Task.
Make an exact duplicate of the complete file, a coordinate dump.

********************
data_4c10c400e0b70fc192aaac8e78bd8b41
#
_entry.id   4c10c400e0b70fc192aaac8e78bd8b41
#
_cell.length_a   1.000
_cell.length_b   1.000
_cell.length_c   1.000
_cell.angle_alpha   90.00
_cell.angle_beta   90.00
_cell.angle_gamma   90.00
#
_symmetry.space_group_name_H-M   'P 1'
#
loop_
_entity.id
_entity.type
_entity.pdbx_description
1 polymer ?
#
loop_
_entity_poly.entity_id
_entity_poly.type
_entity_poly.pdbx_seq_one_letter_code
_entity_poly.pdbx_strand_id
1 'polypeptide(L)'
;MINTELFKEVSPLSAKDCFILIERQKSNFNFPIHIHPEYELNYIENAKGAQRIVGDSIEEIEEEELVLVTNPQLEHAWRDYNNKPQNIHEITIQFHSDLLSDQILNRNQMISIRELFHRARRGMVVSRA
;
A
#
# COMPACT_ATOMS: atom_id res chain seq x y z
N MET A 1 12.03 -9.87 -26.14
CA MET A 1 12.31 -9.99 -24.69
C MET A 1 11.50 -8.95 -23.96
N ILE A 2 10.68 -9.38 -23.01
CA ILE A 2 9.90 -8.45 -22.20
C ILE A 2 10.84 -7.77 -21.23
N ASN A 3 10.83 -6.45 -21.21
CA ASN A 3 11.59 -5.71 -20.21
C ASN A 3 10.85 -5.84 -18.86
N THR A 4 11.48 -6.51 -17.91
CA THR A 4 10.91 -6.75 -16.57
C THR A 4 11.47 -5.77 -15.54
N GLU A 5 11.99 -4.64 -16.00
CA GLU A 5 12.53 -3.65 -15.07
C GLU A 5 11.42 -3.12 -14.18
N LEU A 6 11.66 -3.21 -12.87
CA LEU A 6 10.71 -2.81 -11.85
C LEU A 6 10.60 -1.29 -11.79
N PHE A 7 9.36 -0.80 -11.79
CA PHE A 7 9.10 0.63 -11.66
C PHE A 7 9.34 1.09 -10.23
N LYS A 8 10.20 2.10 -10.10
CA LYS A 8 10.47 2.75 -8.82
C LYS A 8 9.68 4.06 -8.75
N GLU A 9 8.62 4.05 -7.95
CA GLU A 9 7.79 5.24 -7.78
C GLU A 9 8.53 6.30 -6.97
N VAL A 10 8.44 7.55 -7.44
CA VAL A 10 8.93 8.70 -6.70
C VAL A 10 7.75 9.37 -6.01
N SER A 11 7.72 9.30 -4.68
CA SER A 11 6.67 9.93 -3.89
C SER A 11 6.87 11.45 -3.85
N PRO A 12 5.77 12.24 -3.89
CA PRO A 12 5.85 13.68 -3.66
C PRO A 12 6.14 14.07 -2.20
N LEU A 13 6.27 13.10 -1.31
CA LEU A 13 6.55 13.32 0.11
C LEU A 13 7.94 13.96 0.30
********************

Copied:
data_4c10c400e0b70fc192aaac8e78bd8b41
#
_entry.id   4c10c400e0b70fc192aaac8e78bd8b41
#
_cell.length_a   1.000
_cell.length_b   1.000
_cell.length_c   1.000
_cell.angle_alpha   90.00
_cell.angle_beta   90.00
_cell.angle_gamma   90.00
#
_symmetry.space_group_name_H-M   'P 1'
#
loop_
_entity.id
_entity.type
_entity.pdbx_description
1 polymer ?
#
loop_
_entity_poly.entity_id
_entity_poly.type
_entity_poly.pdbx_seq_one_letter_code
_entity_poly.pdbx_strand_id
1 'polypeptide(L)'
;MINTELFKEVSPLSAKDCFILIERQKSNFNFPIHIHPEYELNYIENAKGAQRIVGDSIEEIEEEELVLVTNPQLEHAWRDYNNKPQNIHEITIQFHSDLLSDQILNRNQMISIRELFHRARRGMVVSRA
;
A
#
# COMPACT_ATOMS: atom_id res chain seq x y z
N MET A 1 12.03 -9.87 -26.14
CA MET A 1 12.31 -9.99 -24.69
C MET A 1 11.50 -8.95 -23.96
N ILE A 2 10.68 -9.38 -23.01
CA ILE A 2 9.90 -8.45 -22.20
C ILE A 2 10.84 -7.77 -21.23
N ASN A 3 10.83 -6.45 -21.21
CA ASN A 3 11.59 -5.71 -20.21
C ASN A 3 10.85 -5.84 -18.86
N THR A 4 11.48 -6.51 -17.91
CA THR A 4 10.91 -6.75 -16.57
C THR A 4 11.47 -5.77 -15.54
N GLU A 5 11.99 -4.64 -16.00
CA GLU A 5 12.53 -3.65 -15.07
C GLU A 5 11.42 -3.12 -14.18
N LEU A 6 11.66 -3.21 -12.87
CA LEU A 6 10.71 -2.81 -11.85
C LEU A 6 10.60 -1.29 -11.79
N PHE A 7 9.36 -0.80 -11.79
CA PHE A 7 9.10 0.63 -11.66
C PHE A 7 9.34 1.09 -10.23
N LYS A 8 10.20 2.10 -10.10
CA LYS A 8 10.47 2.75 -8.82
C LYS A 8 9.68 4.06 -8.75
N GLU A 9 8.62 4.05 -7.95
CA GLU A 9 7.79 5.24 -7.78
C GLU A 9 8.53 6.30 -6.97
N VAL A 10 8.44 7.55 -7.44
CA VAL A 10 8.93 8.70 -6.70
C VAL A 10 7.75 9.37 -6.01
N SER A 11 7.72 9.30 -4.68
CA SER A 11 6.67 9.93 -3.89
C SER A 11 6.87 11.45 -3.85
N PRO A 12 5.77 12.24 -3.89
CA PRO A 12 5.85 13.68 -3.66
C PRO A 12 6.14 14.07 -2.20
N LEU A 13 6.27 13.10 -1.31
CA LEU A 13 6.55 13.32 0.11
C LEU A 13 7.94 13.96 0.30